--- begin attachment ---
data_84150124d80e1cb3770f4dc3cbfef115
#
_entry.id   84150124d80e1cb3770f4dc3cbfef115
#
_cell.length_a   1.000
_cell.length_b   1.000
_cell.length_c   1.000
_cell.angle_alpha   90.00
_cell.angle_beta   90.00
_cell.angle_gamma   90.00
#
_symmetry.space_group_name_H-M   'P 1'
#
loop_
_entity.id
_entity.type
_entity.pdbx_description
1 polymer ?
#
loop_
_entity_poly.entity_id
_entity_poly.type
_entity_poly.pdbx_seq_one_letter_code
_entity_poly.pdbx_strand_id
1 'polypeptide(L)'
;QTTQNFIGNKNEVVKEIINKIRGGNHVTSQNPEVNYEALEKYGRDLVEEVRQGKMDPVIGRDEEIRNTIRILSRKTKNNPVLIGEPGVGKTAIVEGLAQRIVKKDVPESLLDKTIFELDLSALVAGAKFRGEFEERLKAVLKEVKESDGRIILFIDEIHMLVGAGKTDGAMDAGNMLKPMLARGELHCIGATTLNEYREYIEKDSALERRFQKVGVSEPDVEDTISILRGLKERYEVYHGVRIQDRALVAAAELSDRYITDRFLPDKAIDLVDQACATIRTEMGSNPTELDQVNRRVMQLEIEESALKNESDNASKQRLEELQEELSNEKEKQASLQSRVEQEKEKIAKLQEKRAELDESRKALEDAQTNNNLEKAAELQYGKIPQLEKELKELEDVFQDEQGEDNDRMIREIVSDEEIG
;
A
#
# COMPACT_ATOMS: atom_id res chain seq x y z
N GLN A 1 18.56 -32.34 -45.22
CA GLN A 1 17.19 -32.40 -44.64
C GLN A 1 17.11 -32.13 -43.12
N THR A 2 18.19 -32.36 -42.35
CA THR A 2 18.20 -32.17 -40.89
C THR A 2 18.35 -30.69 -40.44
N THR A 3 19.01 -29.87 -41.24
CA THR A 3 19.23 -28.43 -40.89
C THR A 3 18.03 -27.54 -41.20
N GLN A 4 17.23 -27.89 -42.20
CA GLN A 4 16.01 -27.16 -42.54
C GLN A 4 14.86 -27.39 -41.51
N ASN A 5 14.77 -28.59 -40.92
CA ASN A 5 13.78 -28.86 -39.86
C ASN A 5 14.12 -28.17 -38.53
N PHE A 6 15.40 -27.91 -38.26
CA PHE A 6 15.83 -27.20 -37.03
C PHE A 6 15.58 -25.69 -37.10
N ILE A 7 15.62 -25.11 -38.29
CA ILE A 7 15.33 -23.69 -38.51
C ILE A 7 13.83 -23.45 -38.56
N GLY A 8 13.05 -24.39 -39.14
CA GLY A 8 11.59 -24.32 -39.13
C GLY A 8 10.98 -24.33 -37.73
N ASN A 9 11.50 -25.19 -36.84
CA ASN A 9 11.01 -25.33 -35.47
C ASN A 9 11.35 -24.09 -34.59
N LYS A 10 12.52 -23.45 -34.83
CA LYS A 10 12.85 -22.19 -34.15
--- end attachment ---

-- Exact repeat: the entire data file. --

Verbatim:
data_84150124d80e1cb3770f4dc3cbfef115
#
_entry.id   84150124d80e1cb3770f4dc3cbfef115
#
_cell.length_a   1.000
_cell.length_b   1.000
_cell.length_c   1.000
_cell.angle_alpha   90.00
_cell.angle_beta   90.00
_cell.angle_gamma   90.00
#
_symmetry.space_group_name_H-M   'P 1'
#
loop_
_entity.id
_entity.type
_entity.pdbx_description
1 polymer ?
#
loop_
_entity_poly.entity_id
_entity_poly.type
_entity_poly.pdbx_seq_one_letter_code
_entity_poly.pdbx_strand_id
1 'polypeptide(L)'
;QTTQNFIGNKNEVVKEIINKIRGGNHVTSQNPEVNYEALEKYGRDLVEEVRQGKMDPVIGRDEEIRNTIRILSRKTKNNPVLIGEPGVGKTAIVEGLAQRIVKKDVPESLLDKTIFELDLSALVAGAKFRGEFEERLKAVLKEVKESDGRIILFIDEIHMLVGAGKTDGAMDAGNMLKPMLARGELHCIGATTLNEYREYIEKDSALERRFQKVGVSEPDVEDTISILRGLKERYEVYHGVRIQDRALVAAAELSDRYITDRFLPDKAIDLVDQACATIRTEMGSNPTELDQVNRRVMQLEIEESALKNESDNASKQRLEELQEELSNEKEKQASLQSRVEQEKEKIAKLQEKRAELDESRKALEDAQTNNNLEKAAELQYGKIPQLEKELKELEDVFQDEQGEDNDRMIREIVSDEEIG
;
A
#
# COMPACT_ATOMS: atom_id res chain seq x y z
N GLN A 1 18.56 -32.34 -45.22
CA GLN A 1 17.19 -32.40 -44.64
C GLN A 1 17.11 -32.13 -43.12
N THR A 2 18.19 -32.36 -42.35
CA THR A 2 18.20 -32.17 -40.89
C THR A 2 18.35 -30.69 -40.44
N THR A 3 19.01 -29.87 -41.24
CA THR A 3 19.23 -28.43 -40.89
C THR A 3 18.03 -27.54 -41.20
N GLN A 4 17.23 -27.89 -42.20
CA GLN A 4 16.01 -27.16 -42.54
C GLN A 4 14.86 -27.39 -41.51
N ASN A 5 14.77 -28.59 -40.92
CA ASN A 5 13.78 -28.86 -39.86
C ASN A 5 14.12 -28.17 -38.53
N PHE A 6 15.40 -27.91 -38.26
CA PHE A 6 15.83 -27.20 -37.03
C PHE A 6 15.58 -25.69 -37.10
N ILE A 7 15.62 -25.11 -38.29
CA ILE A 7 15.33 -23.69 -38.51
C ILE A 7 13.83 -23.45 -38.56
N GLY A 8 13.05 -24.39 -39.14
CA GLY A 8 11.59 -24.32 -39.13
C GLY A 8 10.98 -24.33 -37.73
N ASN A 9 11.50 -25.19 -36.84
CA ASN A 9 11.01 -25.33 -35.47
C ASN A 9 11.35 -24.09 -34.59
N LYS A 10 12.52 -23.45 -34.83
CA LYS A 10 12.85 -22.19 -34.15